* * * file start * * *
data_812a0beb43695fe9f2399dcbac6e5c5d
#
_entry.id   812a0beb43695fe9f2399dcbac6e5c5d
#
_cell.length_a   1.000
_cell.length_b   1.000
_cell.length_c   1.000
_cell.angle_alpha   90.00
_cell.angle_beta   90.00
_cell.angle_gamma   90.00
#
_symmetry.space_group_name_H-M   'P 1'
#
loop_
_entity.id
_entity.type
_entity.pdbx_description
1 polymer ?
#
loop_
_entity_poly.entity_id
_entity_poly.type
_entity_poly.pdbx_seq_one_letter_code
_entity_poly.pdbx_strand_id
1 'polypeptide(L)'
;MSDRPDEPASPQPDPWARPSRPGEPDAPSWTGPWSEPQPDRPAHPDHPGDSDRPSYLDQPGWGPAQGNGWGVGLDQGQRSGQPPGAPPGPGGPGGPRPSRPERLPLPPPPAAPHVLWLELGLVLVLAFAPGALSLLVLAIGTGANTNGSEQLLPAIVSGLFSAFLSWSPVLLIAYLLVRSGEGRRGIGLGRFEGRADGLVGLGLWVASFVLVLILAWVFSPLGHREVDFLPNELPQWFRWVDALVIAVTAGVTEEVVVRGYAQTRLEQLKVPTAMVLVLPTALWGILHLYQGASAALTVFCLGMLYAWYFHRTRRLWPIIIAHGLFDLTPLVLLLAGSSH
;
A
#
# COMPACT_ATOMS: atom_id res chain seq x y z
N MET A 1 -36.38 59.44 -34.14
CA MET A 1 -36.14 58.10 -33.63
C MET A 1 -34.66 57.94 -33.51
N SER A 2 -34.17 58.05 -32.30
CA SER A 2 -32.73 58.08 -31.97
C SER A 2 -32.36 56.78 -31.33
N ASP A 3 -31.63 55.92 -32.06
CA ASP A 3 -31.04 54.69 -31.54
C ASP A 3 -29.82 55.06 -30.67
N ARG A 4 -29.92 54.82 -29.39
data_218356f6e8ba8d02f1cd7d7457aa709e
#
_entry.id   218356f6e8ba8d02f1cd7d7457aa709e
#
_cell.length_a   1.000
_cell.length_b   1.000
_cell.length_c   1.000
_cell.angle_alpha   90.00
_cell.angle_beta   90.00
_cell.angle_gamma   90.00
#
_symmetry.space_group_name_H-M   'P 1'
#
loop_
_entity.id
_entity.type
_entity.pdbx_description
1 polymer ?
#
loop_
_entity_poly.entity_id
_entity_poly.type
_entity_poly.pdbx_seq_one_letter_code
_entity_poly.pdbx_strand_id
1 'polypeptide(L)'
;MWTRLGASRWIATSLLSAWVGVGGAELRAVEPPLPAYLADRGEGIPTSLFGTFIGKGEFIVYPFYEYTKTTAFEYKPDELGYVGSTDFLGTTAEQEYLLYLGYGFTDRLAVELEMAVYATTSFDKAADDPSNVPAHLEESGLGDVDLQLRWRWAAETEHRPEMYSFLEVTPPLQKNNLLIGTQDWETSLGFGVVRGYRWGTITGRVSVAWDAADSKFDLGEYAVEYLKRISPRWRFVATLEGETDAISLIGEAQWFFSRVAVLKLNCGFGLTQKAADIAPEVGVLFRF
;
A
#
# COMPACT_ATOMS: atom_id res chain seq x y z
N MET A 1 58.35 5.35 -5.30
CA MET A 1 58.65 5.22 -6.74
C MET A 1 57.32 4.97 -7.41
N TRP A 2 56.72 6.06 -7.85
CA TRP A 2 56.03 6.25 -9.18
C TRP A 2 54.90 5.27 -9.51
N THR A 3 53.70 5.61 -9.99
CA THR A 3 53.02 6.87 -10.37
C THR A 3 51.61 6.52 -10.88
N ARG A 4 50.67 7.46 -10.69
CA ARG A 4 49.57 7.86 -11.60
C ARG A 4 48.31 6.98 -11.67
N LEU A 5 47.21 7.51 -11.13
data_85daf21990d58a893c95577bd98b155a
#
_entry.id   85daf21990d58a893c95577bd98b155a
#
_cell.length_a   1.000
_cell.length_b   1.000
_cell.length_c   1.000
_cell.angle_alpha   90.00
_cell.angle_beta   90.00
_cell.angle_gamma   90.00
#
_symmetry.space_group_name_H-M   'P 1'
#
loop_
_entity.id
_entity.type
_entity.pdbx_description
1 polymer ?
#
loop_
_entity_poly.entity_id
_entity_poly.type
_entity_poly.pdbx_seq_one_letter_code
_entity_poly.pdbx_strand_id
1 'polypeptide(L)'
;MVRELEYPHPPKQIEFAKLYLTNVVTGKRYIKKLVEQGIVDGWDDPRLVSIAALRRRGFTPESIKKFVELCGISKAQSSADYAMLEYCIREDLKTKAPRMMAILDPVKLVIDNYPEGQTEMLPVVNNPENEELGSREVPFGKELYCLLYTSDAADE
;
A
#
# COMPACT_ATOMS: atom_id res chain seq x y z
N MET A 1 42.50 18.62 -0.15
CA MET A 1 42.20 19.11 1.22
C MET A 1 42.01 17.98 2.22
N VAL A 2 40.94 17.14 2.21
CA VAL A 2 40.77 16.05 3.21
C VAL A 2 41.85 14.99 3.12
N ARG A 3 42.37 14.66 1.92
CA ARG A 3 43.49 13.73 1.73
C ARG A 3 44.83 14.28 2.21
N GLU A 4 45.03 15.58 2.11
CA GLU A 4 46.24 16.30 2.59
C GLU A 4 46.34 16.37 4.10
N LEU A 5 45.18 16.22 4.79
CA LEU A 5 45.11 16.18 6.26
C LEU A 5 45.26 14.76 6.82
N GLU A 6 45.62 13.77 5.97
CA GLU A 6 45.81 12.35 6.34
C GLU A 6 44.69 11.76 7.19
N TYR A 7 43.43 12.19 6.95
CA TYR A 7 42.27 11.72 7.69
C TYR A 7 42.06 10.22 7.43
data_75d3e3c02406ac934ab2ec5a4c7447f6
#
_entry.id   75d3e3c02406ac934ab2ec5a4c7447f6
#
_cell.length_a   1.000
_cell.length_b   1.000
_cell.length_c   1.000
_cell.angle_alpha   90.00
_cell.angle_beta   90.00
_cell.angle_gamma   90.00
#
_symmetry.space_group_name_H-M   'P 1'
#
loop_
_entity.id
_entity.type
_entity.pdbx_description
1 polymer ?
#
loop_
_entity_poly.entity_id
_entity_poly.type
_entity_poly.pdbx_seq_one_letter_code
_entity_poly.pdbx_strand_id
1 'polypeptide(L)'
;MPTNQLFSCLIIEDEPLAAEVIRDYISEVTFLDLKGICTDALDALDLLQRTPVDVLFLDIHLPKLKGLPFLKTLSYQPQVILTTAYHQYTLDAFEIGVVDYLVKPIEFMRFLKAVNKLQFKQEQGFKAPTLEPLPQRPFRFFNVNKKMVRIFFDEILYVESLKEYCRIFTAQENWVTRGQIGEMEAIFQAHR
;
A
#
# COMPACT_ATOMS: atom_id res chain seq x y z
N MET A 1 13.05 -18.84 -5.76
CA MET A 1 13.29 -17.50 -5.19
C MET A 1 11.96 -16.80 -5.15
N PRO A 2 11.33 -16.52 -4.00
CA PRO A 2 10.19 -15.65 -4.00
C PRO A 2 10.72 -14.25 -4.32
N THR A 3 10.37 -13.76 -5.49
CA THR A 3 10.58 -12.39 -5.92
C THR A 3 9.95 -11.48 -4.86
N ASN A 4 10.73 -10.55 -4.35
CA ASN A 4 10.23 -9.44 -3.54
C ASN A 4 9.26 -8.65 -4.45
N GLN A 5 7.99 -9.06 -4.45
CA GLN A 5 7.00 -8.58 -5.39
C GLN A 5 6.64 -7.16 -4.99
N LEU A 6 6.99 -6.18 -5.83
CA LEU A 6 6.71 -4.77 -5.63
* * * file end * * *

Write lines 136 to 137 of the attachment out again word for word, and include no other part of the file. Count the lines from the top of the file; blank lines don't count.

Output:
#
_entry.id   75d3e3c02406ac934ab2ec5a4c7447f6